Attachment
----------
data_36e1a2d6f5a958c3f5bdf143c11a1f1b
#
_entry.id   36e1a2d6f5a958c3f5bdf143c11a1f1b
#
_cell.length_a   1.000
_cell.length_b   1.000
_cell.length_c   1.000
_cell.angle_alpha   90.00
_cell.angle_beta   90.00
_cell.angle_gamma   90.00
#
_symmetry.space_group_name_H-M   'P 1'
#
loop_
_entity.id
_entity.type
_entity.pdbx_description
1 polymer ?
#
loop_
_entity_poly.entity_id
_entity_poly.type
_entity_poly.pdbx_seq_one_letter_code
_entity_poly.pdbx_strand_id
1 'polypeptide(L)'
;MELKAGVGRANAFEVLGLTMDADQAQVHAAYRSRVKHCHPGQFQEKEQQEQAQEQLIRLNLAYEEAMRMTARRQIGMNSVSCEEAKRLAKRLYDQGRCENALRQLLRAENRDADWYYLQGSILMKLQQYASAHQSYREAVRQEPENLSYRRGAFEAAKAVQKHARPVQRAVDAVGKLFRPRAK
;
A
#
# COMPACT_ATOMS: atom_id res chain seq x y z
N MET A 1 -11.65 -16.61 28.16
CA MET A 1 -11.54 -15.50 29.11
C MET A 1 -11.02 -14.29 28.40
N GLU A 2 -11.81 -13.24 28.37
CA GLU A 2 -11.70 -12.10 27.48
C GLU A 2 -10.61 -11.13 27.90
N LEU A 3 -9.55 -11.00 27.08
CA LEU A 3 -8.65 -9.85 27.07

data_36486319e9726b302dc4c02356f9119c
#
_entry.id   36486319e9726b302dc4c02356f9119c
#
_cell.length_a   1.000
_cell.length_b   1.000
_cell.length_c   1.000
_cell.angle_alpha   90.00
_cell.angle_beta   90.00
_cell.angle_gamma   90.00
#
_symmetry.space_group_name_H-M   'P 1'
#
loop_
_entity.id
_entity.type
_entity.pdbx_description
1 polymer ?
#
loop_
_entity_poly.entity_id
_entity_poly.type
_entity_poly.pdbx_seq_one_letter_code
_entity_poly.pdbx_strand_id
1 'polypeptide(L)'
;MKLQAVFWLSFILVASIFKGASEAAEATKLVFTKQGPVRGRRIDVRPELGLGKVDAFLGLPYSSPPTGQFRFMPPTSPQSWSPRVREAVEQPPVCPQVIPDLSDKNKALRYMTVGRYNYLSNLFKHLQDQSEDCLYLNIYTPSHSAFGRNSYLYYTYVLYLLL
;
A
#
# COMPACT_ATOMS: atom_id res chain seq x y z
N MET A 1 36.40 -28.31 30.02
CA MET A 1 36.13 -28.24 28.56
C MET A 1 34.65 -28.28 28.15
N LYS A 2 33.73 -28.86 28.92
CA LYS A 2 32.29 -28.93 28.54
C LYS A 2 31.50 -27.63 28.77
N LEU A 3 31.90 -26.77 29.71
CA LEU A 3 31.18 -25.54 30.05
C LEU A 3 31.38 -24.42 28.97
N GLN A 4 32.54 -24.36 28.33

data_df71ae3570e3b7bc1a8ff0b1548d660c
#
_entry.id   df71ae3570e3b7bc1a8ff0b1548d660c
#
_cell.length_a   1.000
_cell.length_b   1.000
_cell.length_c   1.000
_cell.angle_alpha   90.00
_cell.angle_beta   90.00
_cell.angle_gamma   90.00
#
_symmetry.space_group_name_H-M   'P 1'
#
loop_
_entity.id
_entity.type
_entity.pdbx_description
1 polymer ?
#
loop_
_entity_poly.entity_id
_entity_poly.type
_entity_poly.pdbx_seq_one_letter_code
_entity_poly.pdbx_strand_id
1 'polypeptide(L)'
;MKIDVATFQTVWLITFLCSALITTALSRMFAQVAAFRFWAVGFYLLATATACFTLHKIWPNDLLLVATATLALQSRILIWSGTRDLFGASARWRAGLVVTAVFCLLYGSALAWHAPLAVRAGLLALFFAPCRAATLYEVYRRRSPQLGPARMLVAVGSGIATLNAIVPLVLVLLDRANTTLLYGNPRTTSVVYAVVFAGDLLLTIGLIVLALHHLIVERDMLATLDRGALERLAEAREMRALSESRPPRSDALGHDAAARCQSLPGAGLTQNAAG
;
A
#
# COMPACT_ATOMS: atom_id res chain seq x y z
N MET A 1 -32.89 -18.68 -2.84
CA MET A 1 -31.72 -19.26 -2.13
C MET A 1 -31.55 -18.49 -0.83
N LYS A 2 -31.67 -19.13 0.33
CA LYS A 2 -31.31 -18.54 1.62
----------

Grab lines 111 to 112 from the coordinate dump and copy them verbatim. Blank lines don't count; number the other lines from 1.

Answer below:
C MET A 1 -31.55 -18.49 -0.83
N LYS A 2 -31.67 -19.13 0.33